function make_TriggerButton (label, id, env) {
   var button = document.getElementById(id);
   button.onclick = function () { env.trigger() };

The graphical user interface in the TinkerSpace editor uses an abstraction where a component has inputs and outputs. To this end, the following mapping is used:

A provided interface has zero or more ports. In javascript, it is implemented as a struct whose selectors are functions in this component that can be invoked by other components. If the component provides any functions, the constructor function must return a struct with selectors whose order, names, kinds, and types correspond to the provided ports of the component . Example:

function make_Counter (start_value, id, env) 
    var value = start_value;    
    return { 
        inc : function (increment) { value = value + increment; },       
        get : function () { return value ; }    

A required interface has zero or more ports. In javascript, it is implemented as a struct whose selectors are references to functions from other components that this component may invoke. The following example shows a constructor with these two parameters:

function make_Sum(id , env) {    
    return {        
        sum: function () { 
            x = env.requiredMethodA();
            y = env.requiredMethodB();            
            return x+y;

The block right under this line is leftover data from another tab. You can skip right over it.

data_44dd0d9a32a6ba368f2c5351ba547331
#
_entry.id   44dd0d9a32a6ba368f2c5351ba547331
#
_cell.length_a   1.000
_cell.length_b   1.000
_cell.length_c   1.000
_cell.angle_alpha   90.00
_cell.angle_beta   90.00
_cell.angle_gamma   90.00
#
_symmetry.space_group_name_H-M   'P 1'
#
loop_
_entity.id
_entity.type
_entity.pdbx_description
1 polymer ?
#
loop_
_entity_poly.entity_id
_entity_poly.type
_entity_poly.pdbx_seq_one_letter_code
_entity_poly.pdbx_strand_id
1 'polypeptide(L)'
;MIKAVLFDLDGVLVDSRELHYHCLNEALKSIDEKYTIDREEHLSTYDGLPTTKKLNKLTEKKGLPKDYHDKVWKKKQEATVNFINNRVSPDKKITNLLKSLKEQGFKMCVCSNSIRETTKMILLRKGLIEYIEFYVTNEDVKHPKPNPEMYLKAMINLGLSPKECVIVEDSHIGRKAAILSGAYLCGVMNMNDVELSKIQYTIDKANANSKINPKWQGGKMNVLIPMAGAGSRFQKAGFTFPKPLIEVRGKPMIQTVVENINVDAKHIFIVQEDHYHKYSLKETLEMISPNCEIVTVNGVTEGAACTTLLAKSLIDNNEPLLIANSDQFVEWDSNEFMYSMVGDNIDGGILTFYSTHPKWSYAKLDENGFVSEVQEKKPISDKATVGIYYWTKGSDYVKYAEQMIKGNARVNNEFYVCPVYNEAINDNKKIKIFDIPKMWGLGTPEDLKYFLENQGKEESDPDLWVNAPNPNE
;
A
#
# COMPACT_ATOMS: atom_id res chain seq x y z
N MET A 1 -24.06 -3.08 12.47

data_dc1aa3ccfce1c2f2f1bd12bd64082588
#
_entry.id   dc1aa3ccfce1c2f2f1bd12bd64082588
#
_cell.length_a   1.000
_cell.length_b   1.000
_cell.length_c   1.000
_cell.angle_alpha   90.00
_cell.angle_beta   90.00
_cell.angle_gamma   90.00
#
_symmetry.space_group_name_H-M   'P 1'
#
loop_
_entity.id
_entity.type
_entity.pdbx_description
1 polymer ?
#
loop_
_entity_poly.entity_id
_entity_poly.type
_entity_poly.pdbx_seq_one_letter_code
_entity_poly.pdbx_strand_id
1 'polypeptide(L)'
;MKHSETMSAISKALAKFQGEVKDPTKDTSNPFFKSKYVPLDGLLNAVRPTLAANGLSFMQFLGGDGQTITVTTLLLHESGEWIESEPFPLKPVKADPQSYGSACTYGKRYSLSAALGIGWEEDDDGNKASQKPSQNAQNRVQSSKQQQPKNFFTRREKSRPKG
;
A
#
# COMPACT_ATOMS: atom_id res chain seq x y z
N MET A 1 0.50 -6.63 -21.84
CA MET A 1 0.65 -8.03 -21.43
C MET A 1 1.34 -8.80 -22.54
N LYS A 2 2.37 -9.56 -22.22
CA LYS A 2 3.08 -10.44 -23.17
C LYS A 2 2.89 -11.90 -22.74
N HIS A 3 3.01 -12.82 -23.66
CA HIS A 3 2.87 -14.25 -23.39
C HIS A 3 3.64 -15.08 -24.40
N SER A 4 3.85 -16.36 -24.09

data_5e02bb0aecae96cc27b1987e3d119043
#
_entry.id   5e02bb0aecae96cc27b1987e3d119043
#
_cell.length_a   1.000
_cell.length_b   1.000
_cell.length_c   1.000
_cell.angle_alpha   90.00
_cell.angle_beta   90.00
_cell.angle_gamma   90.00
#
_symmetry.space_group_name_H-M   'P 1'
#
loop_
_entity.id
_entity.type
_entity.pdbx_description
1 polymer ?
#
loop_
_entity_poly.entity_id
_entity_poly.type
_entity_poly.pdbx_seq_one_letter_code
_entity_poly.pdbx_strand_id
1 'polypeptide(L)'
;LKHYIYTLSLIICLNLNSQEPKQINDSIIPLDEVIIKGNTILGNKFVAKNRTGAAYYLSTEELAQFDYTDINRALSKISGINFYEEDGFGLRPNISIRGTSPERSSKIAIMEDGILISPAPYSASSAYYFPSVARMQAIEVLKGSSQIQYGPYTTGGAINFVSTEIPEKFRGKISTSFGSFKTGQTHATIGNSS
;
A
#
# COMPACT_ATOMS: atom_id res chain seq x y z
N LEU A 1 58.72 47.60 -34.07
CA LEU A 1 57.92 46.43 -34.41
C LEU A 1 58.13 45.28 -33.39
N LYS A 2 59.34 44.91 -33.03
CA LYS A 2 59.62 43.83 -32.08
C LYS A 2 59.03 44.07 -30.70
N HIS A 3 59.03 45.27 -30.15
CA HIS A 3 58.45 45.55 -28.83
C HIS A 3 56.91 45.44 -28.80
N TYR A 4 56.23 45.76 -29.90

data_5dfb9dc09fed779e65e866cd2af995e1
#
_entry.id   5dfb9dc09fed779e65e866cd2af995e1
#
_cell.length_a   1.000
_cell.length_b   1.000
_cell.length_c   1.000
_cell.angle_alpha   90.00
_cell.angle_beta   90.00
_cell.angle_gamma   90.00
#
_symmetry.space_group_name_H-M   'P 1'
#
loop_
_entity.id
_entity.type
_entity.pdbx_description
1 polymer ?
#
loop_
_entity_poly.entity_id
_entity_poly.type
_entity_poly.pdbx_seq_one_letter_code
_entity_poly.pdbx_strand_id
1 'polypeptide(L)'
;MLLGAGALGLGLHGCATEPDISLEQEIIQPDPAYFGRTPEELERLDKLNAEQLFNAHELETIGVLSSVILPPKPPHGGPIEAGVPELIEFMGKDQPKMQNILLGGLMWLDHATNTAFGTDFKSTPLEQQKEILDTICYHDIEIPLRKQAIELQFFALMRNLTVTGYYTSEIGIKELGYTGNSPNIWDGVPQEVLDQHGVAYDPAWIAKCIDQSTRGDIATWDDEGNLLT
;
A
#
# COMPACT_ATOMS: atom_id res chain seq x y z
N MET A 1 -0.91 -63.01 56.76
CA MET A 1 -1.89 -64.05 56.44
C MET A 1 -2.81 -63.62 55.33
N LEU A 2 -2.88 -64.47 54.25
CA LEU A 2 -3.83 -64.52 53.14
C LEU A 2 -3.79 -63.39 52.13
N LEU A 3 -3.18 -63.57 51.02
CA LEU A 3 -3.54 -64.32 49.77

The selectors in the env struct, requiredMethodA and requiredMethodB, have to be listed in the Configuration Gui as required ports. These names are local to this component, i.e., the names of the required ports in this component need not coincide with the names of the provided ports in the components that they are connected to.

The provided and required interfaces contain zero or more ports. A port is either push or pull:

A problem of JavaScript that has to be overcome in the TinkerSpace architecture is the fact that a JS program is not normally allowed to communicate with a web site other than where it is deployed (Java Same Origin Policy). In order to solve this, Tinkerspace solution provides a proxy server. Use the special function _satinExternalCall() to set up an asynchronous POST or GET service call and pass the result to a callback function.

_satinExternalCall(processResponse, curl, callT)
// processResponse: Callback function
// curl: Url for the call
// callT: "GET" or "POST"

Example of proxy call:

function myFunction() {
    lat = 65.583057;
    lon = 22.146142;
    var url = "http://api.yr.no/weatherapi/locationforecast/1.8/" + "?lat=" + lat + "&lon=" + lon;
    _satinExternalCall(processResponse, url, "GET");

Example of callback function:

function processResponse(response) {
   satinlog.print(response.responseText); //debug

   if (!response.error && response.status == "200" && response.responseText.length > 0) {